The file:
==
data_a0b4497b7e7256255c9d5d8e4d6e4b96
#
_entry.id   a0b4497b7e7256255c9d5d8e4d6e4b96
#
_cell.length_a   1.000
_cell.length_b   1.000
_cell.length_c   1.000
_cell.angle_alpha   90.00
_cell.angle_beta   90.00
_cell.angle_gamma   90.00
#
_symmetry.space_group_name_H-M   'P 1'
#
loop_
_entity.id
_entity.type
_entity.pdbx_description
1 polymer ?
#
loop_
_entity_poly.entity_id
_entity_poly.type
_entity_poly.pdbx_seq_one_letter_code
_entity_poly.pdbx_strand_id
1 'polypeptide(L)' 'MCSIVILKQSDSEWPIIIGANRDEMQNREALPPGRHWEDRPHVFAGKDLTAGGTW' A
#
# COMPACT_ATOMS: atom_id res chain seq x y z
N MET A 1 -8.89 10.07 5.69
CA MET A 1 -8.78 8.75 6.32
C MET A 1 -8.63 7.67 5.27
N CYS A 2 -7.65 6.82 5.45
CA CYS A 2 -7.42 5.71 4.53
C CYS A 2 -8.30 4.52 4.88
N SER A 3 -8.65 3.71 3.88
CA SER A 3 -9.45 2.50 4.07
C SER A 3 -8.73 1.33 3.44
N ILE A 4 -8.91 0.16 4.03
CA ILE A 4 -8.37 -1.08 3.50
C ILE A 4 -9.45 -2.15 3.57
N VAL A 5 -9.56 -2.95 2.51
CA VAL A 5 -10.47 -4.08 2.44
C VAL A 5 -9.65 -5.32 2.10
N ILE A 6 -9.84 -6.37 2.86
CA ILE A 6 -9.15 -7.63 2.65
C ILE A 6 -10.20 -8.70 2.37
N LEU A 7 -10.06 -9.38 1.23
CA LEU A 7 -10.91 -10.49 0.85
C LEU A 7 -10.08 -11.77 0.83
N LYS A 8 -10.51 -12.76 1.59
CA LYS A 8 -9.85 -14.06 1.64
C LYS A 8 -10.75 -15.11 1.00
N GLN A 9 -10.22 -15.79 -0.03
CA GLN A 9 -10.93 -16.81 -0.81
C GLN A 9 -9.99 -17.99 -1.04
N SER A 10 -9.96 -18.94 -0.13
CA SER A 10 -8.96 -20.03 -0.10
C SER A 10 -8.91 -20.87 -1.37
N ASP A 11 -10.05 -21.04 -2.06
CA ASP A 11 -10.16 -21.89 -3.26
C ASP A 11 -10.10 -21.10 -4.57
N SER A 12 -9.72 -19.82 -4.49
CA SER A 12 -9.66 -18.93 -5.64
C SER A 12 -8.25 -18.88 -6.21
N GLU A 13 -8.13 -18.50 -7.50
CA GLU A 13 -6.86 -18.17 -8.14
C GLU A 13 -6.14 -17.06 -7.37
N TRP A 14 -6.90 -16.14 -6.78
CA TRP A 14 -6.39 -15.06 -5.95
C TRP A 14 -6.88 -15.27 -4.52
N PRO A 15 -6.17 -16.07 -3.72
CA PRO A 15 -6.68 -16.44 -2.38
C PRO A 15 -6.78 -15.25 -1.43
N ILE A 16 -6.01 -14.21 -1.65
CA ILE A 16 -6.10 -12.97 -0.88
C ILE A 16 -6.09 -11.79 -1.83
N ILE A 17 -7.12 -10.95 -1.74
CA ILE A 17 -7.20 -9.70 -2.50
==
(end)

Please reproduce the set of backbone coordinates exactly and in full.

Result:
data_a0b4497b7e7256255c9d5d8e4d6e4b96
#
_entry.id   a0b4497b7e7256255c9d5d8e4d6e4b96
#
_cell.length_a   1.000
_cell.length_b   1.000
_cell.length_c   1.000
_cell.angle_alpha   90.00
_cell.angle_beta   90.00
_cell.angle_gamma   90.00
#
_symmetry.space_group_name_H-M   'P 1'
#
loop_
_entity.id
_entity.type
_entity.pdbx_description
1 polymer ?
#
loop_
_entity_poly.entity_id
_entity_poly.type
_entity_poly.pdbx_seq_one_letter_code
_entity_poly.pdbx_strand_id
1 'polypeptide(L)' 'MCSIVILKQSDSEWPIIIGANRDEMQNREALPPGRHWEDRPHVFAGKDLTAGGTW' A
#
# COMPACT_ATOMS: atom_id res chain seq x y z
N MET A 1 -8.89 10.07 5.69
CA MET A 1 -8.78 8.75 6.32
C MET A 1 -8.63 7.67 5.27
N CYS A 2 -7.65 6.82 5.45
CA CYS A 2 -7.42 5.71 4.53
C CYS A 2 -8.30 4.52 4.88
N SER A 3 -8.65 3.71 3.88
CA SER A 3 -9.45 2.50 4.07
C SER A 3 -8.73 1.33 3.44
N ILE A 4 -8.91 0.16 4.03
CA ILE A 4 -8.37 -1.08 3.50
C ILE A 4 -9.45 -2.15 3.57
N VAL A 5 -9.56 -2.95 2.51
CA VAL A 5 -10.47 -4.08 2.44
C VAL A 5 -9.65 -5.32 2.10
N ILE A 6 -9.84 -6.37 2.86
CA ILE A 6 -9.15 -7.63 2.65
C ILE A 6 -10.20 -8.70 2.37
N LEU A 7 -10.06 -9.38 1.23
CA LEU A 7 -10.91 -10.49 0.85
C LEU A 7 -10.08 -11.77 0.83
N LYS A 8 -10.51 -12.76 1.59
CA LYS A 8 -9.85 -14.06 1.64
C LYS A 8 -10.75 -15.11 1.00
N GLN A 9 -10.22 -15.79 -0.03
CA GLN A 9 -10.93 -16.81 -0.81
C GLN A 9 -9.99 -17.99 -1.04
N SER A 10 -9.96 -18.94 -0.13
CA SER A 10 -8.96 -20.03 -0.10
C SER A 10 -8.91 -20.87 -1.37
N ASP A 11 -10.05 -21.04 -2.06
CA ASP A 11 -10.16 -21.89 -3.26
C ASP A 11 -10.10 -21.10 -4.57
N SER A 12 -9.72 -19.82 -4.49
CA SER A 12 -9.66 -18.93 -5.64
C SER A 12 -8.25 -18.88 -6.21
N GLU A 13 -8.13 -18.50 -7.50
CA GLU A 13 -6.86 -18.17 -8.14
C GLU A 13 -6.14 -17.06 -7.37
N TRP A 14 -6.90 -16.14 -6.78
CA TRP A 14 -6.39 -15.06 -5.95
C TRP A 14 -6.88 -15.27 -4.52
N PRO A 15 -6.17 -16.07 -3.72
CA PRO A 15 -6.68 -16.44 -2.38
C PRO A 15 -6.78 -15.25 -1.43
N ILE A 16 -6.01 -14.21 -1.65
CA ILE A 16 -6.10 -12.97 -0.88
C ILE A 16 -6.09 -11.79 -1.83
N ILE A 17 -7.12 -10.95 -1.74
CA ILE A 17 -7.20 -9.70 -2.50